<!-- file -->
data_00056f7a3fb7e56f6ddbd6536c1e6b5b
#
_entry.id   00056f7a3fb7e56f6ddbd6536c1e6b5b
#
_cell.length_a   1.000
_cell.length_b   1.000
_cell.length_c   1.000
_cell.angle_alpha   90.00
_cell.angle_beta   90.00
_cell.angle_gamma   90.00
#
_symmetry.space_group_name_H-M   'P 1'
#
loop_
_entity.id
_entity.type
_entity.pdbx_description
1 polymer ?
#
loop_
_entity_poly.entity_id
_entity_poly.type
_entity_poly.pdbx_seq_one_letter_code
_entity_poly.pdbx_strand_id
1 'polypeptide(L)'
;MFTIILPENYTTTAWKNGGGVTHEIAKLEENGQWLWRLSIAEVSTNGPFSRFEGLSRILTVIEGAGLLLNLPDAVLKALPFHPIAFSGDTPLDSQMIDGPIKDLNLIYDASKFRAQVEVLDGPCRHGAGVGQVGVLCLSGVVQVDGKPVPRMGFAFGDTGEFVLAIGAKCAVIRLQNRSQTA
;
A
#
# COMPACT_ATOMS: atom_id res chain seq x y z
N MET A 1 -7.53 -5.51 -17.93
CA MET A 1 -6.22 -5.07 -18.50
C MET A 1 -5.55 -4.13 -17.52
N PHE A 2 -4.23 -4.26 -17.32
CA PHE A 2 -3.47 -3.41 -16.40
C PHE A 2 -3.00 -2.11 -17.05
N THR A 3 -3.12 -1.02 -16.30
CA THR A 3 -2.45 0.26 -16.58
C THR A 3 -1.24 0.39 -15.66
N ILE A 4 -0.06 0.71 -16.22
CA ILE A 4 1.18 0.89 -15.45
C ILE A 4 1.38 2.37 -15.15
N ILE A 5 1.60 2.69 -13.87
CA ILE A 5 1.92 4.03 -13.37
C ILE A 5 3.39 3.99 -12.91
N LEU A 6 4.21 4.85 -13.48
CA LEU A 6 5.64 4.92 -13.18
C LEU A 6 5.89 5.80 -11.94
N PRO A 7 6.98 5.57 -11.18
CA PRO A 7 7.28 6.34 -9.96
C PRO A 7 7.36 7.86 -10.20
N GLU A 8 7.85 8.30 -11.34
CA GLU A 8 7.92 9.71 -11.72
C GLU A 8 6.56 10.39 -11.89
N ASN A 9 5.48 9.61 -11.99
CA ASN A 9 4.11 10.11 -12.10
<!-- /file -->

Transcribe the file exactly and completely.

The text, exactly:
data_00056f7a3fb7e56f6ddbd6536c1e6b5b
#
_entry.id   00056f7a3fb7e56f6ddbd6536c1e6b5b
#
_cell.length_a   1.000
_cell.length_b   1.000
_cell.length_c   1.000
_cell.angle_alpha   90.00
_cell.angle_beta   90.00
_cell.angle_gamma   90.00
#
_symmetry.space_group_name_H-M   'P 1'
#
loop_
_entity.id
_entity.type
_entity.pdbx_description
1 polymer ?
#
loop_
_entity_poly.entity_id
_entity_poly.type
_entity_poly.pdbx_seq_one_letter_code
_entity_poly.pdbx_strand_id
1 'polypeptide(L)'
;MFTIILPENYTTTAWKNGGGVTHEIAKLEENGQWLWRLSIAEVSTNGPFSRFEGLSRILTVIEGAGLLLNLPDAVLKALPFHPIAFSGDTPLDSQMIDGPIKDLNLIYDASKFRAQVEVLDGPCRHGAGVGQVGVLCLSGVVQVDGKPVPRMGFAFGDTGEFVLAIGAKCAVIRLQNRSQTA
;
A
#
# COMPACT_ATOMS: atom_id res chain seq x y z
N MET A 1 -7.53 -5.51 -17.93
CA MET A 1 -6.22 -5.07 -18.50
C MET A 1 -5.55 -4.13 -17.52
N PHE A 2 -4.23 -4.26 -17.32
CA PHE A 2 -3.47 -3.41 -16.40
C PHE A 2 -3.00 -2.11 -17.05
N THR A 3 -3.12 -1.02 -16.30
CA THR A 3 -2.45 0.26 -16.58
C THR A 3 -1.24 0.39 -15.66
N ILE A 4 -0.06 0.71 -16.22
CA ILE A 4 1.18 0.89 -15.45
C ILE A 4 1.38 2.37 -15.15
N ILE A 5 1.60 2.69 -13.87
CA ILE A 5 1.92 4.03 -13.37
C ILE A 5 3.39 3.99 -12.91
N LEU A 6 4.21 4.85 -13.48
CA LEU A 6 5.64 4.92 -13.18
C LEU A 6 5.89 5.80 -11.94
N PRO A 7 6.98 5.57 -11.18
CA PRO A 7 7.28 6.34 -9.96
C PRO A 7 7.36 7.86 -10.20
N GLU A 8 7.85 8.30 -11.34
CA GLU A 8 7.92 9.71 -11.72
C GLU A 8 6.56 10.39 -11.89
N ASN A 9 5.48 9.61 -11.99
CA ASN A 9 4.11 10.11 -12.10